Why Do Hiking Boots Hurt My Ankles? Reasons & Suggested Solutions

Ankle pain is a familiar complaint among hikers, especially within the hiking boots fans community. I have suffered quite a lot during my first long hike due to that reason. I’ve never really understood why was this happening – so I began to read. Now, I find it necessary to share with you guys some finding my little research came up with. So let’s dive into it – why do hiking boots hurt my ankles?

A couple of hours reading brought up some results. Hiking boots hurt your ankles because of; your foot’s shape, exaggerated ankle support, tongue slipping and wearing inappropriate socks. Moreover, that might be as a result of physiological changes or choosing the wrong size of boots. Later on, I will elaborate on these specifics and offer some solutions for a better hiking experience.

Possible Reasons

Inappropriate Socks

Poor socks picking is one of the most common mistakes hikers make. If they are too thin, your feet won’t be fixed at one place and may slip around on the hike.

That, in turn, might irritate your skin and haste blister occurrence. On the contrary, thick socks may stroke your foot and cause compression which may result with ankle pain.

Some socks feature a seam layer within the ankle area. This is extremely not recommended with ankle pain, because it creates unnecessary pressure.

Choose your socks, so they are not too thin nor too thick. It is also recommended to try walking at home with the pair you chose before taking off. 

If you are not sure what socks to wear and how, please read my article that shows how to wear them properly and why it is better to wear two pairs of socks for hiking instead of one – I’ve spent hours to provide you with the most accurate data followed by pictures and videos for a visual understanding.

This way you may change it to another before it is too late.

The Tongue is Not Seated Properly

That cause, I admit, is not an obvious one. When the boot’s tongue is not seated correctly, it slips to the sides or even into the boot itself.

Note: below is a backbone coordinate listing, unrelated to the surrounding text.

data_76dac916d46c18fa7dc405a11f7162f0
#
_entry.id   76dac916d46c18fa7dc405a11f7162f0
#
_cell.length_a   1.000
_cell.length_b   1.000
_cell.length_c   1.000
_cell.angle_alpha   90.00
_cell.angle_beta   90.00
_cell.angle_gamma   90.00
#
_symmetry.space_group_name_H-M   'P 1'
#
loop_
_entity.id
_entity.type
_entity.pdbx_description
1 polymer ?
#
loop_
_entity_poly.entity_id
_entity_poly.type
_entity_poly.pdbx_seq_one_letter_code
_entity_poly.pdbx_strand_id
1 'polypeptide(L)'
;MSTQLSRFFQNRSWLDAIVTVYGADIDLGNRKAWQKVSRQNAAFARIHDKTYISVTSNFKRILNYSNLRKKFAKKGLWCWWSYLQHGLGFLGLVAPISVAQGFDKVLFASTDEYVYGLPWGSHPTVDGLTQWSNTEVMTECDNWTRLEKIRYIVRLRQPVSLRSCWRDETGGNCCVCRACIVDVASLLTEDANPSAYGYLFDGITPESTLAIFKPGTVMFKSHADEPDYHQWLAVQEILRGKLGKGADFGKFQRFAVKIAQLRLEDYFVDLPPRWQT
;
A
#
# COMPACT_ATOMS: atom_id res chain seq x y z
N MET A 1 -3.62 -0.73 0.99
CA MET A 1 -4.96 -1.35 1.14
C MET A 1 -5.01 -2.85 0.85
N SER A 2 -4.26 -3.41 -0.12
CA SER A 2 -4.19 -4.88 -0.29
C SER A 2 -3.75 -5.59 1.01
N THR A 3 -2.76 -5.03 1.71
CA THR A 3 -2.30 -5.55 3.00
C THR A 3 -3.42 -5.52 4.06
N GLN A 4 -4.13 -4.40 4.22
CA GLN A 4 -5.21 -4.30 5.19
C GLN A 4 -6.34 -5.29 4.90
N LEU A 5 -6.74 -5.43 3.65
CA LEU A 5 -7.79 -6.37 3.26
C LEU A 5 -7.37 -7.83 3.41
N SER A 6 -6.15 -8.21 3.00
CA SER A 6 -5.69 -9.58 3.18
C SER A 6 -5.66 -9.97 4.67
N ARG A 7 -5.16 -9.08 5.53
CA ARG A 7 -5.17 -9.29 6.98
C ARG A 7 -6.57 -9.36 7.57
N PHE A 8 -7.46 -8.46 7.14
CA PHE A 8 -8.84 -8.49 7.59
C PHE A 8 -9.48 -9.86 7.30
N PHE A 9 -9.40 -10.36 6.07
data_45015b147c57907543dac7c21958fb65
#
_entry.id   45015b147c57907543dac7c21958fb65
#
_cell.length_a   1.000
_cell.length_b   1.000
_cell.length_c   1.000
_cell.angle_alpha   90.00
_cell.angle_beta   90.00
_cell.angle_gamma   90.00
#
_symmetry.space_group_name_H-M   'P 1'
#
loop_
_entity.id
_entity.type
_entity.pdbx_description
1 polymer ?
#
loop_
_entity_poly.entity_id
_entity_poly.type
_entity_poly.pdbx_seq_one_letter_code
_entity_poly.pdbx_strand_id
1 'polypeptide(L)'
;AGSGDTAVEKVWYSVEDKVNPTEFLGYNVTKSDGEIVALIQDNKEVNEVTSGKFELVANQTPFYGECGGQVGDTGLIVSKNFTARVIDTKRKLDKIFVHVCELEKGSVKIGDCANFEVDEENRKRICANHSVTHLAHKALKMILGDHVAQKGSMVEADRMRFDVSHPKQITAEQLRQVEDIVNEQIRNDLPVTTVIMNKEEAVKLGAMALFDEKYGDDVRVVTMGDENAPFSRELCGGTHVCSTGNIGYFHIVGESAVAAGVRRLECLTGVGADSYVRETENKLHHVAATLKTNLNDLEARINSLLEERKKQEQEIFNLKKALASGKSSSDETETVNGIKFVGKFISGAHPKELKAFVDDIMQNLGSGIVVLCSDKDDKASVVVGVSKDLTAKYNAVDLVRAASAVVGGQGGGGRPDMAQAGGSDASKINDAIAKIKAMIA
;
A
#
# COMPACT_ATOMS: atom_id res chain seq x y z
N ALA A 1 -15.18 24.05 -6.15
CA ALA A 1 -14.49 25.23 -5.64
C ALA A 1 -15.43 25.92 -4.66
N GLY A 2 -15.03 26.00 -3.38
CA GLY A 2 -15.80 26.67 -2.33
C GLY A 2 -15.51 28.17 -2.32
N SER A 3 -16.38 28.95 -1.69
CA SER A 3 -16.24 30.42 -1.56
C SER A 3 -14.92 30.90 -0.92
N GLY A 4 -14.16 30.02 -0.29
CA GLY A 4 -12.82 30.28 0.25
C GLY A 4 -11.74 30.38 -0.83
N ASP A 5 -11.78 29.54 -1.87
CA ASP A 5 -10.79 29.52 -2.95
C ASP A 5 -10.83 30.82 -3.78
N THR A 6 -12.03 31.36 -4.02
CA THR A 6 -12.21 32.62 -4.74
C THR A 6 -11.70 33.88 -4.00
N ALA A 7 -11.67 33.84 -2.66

When placed wrong, the tongue width would compress your feet and squeeze them to the opposite side.

In that case, you should adjust the tongue properly before taking off, by making sure it is pulled all the way straight to the outside.

Take a glance at your boots once in a while when you are hiking. If you notice the tongue moves from its place, maybe you should consider buying boots with a better fit.

Physiological Changes

If you have been hiking for years and just recently began to feel pain around the ankle, that may highly suggest physiological changes.

These may occur to your joints, tendons, muscles or skin. The changes can be unilateral, affecting only one foot at a time.

In that case, you should consult with an orthopedist, which may advise you get specific kind of boots for your condition.

That doesn’t mean you have to give up on hiking; it merely means you have to adjust your boots to ongoing changes happening to your body.

Foot Shape

While boots size is pretty much universal, each one of us has a different shape of feet. 

The foot arch, toes size, width, and height may differ a lot between you and your friend, while both of you share the same shoe size.

A different shape may result in a different posture and weight distribution. In addition to that, your feet themselves are not identical.

That might explain why one is hurting more than the other. In these cases, you might consider foot casting, to get yourself custom shoes.

Exaggerated Ankle Support

Hiking boots are known for being incredibly supportive. This is one of the differences between a hiking boot and training or running shoes.

The support is meant to help you with challenging terrains, such as mountain climbing, river crossing or hiking long trails filled with rocks.

However, that extra support might not always be in your favor. Too much help may increase pressure around your ankles and may cause pain during long hikes. That would be one of the reasons why hiking shoes are suitable for walking indoors while hiking boots should be avoided.

This is more typical of pain which starts toward the end of a long hike. In that case, you might want to consider switching to hiking or training shoes. These would be roomier and less tight.

Wrong Size